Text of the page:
Yields Accurate as of June 29, 2012

Under 1-Year CD Rates

  • Noteworthy Local Deals

1-Year CD Rates

  • Noteworthy Local Deals

18-month CD Rates

  • Noteworthy Local Deals

2-Year CD Rates

  • Noteworthy Local Deals

3-Year CD Rates

  • Noteworthy Local Deals

4-Year CD Rates

  • Noteworthy Local Deals

5-Year CD Rates

  • Noteworthy Local Deals

Over 5-Year CD Rates

  • Noteworthy Local Deals

Note: All rates listed above are Annual Percentage Yields (APY) which factor in compounding.


  Tags: CD rates

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Comments
5 Comments.
Comment #1 by Smokeboat (anonymous) posted on
Smokeboat
Fort Knox FCU raised the 59 month CD rate to 2.25% from 2%. 

6
Comment #2 by Anonymous posted on
Anonymous
#1  I wonder if this is a sign that some other banks may follow suit and we can expect a bit higher rates.  I sure hope so!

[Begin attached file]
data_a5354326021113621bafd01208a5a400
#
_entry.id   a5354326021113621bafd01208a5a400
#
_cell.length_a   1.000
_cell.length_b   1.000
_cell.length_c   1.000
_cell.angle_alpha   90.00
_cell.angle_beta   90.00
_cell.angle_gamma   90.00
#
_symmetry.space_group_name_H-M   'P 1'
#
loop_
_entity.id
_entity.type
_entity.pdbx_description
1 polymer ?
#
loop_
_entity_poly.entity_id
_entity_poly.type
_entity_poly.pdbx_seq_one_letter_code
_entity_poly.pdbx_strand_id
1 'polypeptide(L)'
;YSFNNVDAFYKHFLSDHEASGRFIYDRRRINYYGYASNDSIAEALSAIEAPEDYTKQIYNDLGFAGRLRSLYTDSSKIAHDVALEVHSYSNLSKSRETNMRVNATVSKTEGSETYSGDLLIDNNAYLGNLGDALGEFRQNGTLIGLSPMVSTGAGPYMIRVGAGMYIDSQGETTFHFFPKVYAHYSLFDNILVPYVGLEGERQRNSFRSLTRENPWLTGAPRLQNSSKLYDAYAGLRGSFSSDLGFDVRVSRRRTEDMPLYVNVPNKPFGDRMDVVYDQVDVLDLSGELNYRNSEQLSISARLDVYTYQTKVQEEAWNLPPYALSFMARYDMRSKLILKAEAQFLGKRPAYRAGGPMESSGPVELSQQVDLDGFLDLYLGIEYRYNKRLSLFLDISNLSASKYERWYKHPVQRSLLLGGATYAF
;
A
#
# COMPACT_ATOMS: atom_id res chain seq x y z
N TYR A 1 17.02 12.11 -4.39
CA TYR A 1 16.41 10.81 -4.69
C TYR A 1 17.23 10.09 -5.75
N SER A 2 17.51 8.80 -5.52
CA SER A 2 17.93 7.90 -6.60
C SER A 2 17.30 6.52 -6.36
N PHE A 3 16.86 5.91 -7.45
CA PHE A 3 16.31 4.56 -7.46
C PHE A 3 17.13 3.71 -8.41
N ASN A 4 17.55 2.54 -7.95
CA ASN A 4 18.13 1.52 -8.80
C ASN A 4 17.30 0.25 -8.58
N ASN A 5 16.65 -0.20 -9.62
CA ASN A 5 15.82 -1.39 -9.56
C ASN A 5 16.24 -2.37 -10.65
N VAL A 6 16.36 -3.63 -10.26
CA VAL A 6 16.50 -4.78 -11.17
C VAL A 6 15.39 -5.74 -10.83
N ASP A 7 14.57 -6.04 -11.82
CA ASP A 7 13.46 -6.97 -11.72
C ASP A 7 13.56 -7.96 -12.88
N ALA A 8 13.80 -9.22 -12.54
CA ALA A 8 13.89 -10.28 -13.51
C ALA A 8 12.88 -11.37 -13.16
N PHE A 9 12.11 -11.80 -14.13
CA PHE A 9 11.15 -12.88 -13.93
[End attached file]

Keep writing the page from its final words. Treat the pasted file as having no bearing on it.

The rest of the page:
7
Comment #4 by I hate Fort Knox CU (anonymous) posted on
I hate Fort Knox CU
Remember, just last year Fort Knox CU retrocatively changed the terms of their pre-existing CDs and got awy with it!

So whenever you give FKCU your money for a CD, you have no idea what you will get since they can change the terms whenewver they please.

2
Comment #5 by Bozo posted on
Bozo
A hearty "I agree" to comment #4. I would be more than a bit leery in giving any money to a financial institution that thought it could change a material term of a CD at its whim. There are many terms in a CD that one might deem "material". Fort Knox should remember that the latin root for "credit" (as in "credit union") is "credo", or trust. I have neither the time nor the resources to do battle with an institution which might play fast and loose with my CD money.

4
Comment #6 by Anonymous posted on
Anonymous
#5  And I thought your were a lawyer?  Did you lose your zest?

1